Bolivia, one of the poorest countries in Latin America, has begun shipping lithium to China in what is considered the first step towards fulfilling its ambitions to becoming the world’s No. 1 exporter of the commodity. Lithium is used in high-tech batteries for such devices as smart phones and electric cars.
Australia is on track to become the world’s largest liquefied natural gas (LNG) exporter by 2019.
The issue of whether Iran will participate in the OPEC crude oil “production freeze” meeting that is to take place in Algiers in late September is still up in the air. Iran’s refusal to participate in a similar freeze last spring led to the collapse of the meeting. Iran does not expect to reach what it considers to be its rightful level of production within the next month suggesting that it will not agree to any freeze. Considering the increasing level of hostility between Iran and the Sunni Arab states in the region, it seems highly doubtful that it will be a party to any freeze agreement.
Iran says it is about to start its natural gas exports to Iraq next month. The new pipeline will initially supply some 7 million cubic meters of gas a day to power plants around Baghdad, but this will expand to 70 million when the pipelines are opened to Basra next year. The Iranians have been seeking export markets for their increasing production of natural gas which is way beyond what they can consume domestically. One plan involves piping gas to Qatar where large liquid natural gas (LNG) compression plants are already in operation. Other plans involved piping the gas to the European Union via Turkey.
Last week Columbia University’s Center on Global Energy Policy called Venezuela “a growing supply risk for the crude oil markets in 2017.” The implications are that the South American country’s oil industry could come to a complete halt thereby removing another 2.1 million barrels per day from the global market. This would likely be enough to bring global oil markets into balance and push crude oil prices substantially higher. Investment in the oil industry has declined in recent years and the number of oil rigs in operation has dropped by a third in the last year.
By next year, 20% of US crude oil production is expected to come from the Gulf of Mexico.
McKinsey & Company look at the new economics of energy storage. Efficient and cost-effective energy storage could allow intermittent power sources such as renewables to play a base load role in energy delivery. The US government is leading the way in research and development to find solutions, funding 75 projects developing electricity storage. There are plans for hydrogen bromide, zinc-air batteries, storage in molten glass, next-generation flywheels, to name but a few with many claiming “drastic improvements” that can slash storage costs by 80–90%. The potential for industry is huge; Mckinsey estimates the energy storage market will grow a hundredfold to $90 billion a year by 2025.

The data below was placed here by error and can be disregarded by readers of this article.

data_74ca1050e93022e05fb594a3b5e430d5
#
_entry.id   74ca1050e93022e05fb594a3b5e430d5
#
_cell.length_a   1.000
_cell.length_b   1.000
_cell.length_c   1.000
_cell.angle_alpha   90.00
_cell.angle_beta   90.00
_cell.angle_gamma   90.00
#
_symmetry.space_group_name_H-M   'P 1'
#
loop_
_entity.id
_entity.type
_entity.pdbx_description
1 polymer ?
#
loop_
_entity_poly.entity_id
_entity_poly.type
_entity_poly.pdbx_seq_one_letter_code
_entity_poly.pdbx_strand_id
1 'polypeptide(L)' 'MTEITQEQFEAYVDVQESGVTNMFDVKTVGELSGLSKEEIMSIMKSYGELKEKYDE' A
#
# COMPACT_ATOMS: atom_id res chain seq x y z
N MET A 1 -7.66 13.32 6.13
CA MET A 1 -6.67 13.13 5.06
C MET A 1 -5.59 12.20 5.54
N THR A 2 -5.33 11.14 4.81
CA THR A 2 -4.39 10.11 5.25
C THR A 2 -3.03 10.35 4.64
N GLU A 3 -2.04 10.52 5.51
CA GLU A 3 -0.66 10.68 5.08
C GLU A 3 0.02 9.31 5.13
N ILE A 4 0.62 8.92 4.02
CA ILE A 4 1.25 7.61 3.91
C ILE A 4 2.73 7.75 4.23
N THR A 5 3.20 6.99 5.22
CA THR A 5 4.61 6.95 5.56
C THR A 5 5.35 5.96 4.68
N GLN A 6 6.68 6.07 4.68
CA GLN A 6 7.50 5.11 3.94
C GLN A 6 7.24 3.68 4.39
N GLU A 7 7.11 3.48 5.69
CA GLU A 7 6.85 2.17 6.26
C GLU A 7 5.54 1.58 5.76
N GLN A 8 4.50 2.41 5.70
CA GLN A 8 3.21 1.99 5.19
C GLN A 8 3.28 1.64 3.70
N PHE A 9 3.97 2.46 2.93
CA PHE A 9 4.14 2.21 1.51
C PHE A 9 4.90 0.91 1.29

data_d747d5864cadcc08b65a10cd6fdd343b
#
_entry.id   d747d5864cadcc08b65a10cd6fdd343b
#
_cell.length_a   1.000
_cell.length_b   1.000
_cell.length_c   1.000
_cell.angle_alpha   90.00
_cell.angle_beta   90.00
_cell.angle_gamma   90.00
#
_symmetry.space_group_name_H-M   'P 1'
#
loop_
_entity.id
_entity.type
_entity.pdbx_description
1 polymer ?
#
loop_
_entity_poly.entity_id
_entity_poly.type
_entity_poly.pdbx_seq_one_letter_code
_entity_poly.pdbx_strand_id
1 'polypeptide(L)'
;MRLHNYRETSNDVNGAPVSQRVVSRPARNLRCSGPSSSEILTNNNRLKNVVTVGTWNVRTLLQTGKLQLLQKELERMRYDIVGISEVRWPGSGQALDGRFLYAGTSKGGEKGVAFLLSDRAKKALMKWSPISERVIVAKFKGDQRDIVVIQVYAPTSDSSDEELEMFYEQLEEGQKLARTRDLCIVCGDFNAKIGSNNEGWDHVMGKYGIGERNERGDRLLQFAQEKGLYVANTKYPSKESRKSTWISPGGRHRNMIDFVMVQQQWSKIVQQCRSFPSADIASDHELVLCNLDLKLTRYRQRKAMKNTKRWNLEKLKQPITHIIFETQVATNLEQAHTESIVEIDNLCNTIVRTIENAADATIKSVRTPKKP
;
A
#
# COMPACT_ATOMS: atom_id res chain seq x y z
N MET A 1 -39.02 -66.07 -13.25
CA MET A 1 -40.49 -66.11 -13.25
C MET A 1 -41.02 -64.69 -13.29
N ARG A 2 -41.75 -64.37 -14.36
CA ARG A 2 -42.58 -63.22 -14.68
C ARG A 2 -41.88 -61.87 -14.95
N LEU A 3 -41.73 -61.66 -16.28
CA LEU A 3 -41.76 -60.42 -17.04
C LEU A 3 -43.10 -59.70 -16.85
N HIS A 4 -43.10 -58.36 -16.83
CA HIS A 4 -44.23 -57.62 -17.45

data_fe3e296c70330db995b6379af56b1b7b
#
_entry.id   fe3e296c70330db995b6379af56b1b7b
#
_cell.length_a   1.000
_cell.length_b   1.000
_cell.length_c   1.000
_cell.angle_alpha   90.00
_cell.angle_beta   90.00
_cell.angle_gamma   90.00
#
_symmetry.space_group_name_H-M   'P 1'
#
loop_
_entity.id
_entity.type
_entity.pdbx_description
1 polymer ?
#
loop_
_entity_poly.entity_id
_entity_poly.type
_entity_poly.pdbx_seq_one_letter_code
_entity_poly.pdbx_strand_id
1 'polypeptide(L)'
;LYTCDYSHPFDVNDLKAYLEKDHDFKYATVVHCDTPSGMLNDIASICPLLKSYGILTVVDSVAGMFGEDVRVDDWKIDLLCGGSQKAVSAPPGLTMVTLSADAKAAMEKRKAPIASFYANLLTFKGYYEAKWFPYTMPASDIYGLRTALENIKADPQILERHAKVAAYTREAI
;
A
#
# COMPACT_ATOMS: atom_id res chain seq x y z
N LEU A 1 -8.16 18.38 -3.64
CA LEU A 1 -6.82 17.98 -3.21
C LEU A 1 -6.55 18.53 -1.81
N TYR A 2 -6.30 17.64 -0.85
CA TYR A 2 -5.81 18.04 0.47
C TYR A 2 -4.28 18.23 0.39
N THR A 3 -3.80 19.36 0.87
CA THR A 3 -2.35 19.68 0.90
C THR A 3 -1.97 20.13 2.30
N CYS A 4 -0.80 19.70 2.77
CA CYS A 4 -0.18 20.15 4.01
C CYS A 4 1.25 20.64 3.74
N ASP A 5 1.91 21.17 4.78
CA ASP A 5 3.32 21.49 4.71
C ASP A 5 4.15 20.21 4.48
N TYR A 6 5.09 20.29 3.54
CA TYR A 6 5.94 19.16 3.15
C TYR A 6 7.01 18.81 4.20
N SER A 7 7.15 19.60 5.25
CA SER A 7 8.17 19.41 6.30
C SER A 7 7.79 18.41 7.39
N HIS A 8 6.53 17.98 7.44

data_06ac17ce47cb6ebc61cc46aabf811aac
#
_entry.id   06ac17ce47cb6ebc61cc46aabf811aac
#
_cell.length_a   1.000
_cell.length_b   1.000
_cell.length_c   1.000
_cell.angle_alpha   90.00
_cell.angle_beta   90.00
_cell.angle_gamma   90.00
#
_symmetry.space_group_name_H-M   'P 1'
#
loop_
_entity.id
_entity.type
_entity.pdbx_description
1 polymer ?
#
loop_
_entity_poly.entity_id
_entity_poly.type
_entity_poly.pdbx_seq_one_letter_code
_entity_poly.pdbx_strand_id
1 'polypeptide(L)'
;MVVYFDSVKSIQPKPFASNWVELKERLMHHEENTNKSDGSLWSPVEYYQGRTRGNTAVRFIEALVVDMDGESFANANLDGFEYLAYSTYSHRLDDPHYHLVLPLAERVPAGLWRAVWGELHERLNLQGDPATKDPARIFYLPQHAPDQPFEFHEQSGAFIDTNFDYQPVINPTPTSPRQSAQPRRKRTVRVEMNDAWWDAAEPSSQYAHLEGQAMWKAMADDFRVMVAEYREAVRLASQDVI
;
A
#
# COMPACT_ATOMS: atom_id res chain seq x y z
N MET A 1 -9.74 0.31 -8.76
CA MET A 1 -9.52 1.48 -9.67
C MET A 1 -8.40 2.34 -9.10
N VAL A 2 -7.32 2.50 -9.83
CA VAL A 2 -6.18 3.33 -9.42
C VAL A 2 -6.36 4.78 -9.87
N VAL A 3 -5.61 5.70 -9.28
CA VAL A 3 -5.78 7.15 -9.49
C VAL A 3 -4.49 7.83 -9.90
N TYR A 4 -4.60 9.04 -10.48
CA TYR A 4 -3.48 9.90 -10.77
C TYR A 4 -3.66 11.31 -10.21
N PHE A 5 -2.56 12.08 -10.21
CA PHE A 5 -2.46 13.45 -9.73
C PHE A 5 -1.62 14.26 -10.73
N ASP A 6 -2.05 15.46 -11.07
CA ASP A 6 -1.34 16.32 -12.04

with h/t Tom Whipple
According to Space Safety Magazine, about 75% of China’s electricity is now produced by coal-fired power plants, but a typical coal train of more than a kilometre long, carrying 5,000 tonnes of coal, could be replaced by just 40 grams of helium-3 (He-3), dramatically reducing transportation costs. Just eight tonnes of He-3 in nuclear fusion reactors would provide the equivalent energy of one billion tonnes of coal, burned in power stations. He-3 is extremely rare on Earth, but exists in abundance on the Moon, and the Chinese leadership has already begun an ambitious program to acquire it. Professor Ouyang Ziyuan, the chief scientist of the Chinese Lunar Exploration Program says the Moon is so rich in He-3, mining it could “solve humanity’s energy demand for around 10,000 years at least.” It is estimated that reserves of helium-3 across our planet amount to just 15 tonnes. The Moon, on the other hand, has reserves estimated at between one and five million tonnes. See China’s Helium-3 Program: A Global Game-Changer and China Is Winning the 21st Century Space Race.
India’s Ministry of Shipping is in the process of installing solar and wind based electric power systems at major ports across the country. By next year it plans to construct 90.6 megawatts (MW) of solar energy capacity at the nation’s 12 major ports and 70 MW of wind energy capacity at four major ports. The projects are a part of the Green Port Initiative launched by the Ministry of Shipping designed to reduce the cost of power at these ports.
The US state of New York announced it will aim to generate half of its electric power requirements from renewable sources by the year 2030. The plan will rely on large subsidies to nuclear power plants to help reduce the state’s reliance on fossil fuels. In the first two years, the nuclear subsidies will total an estimated $965 million, a figure that could grow to $7.6 billion over 12 years. Currently the state generates about a quarter of its energy from renewable sources.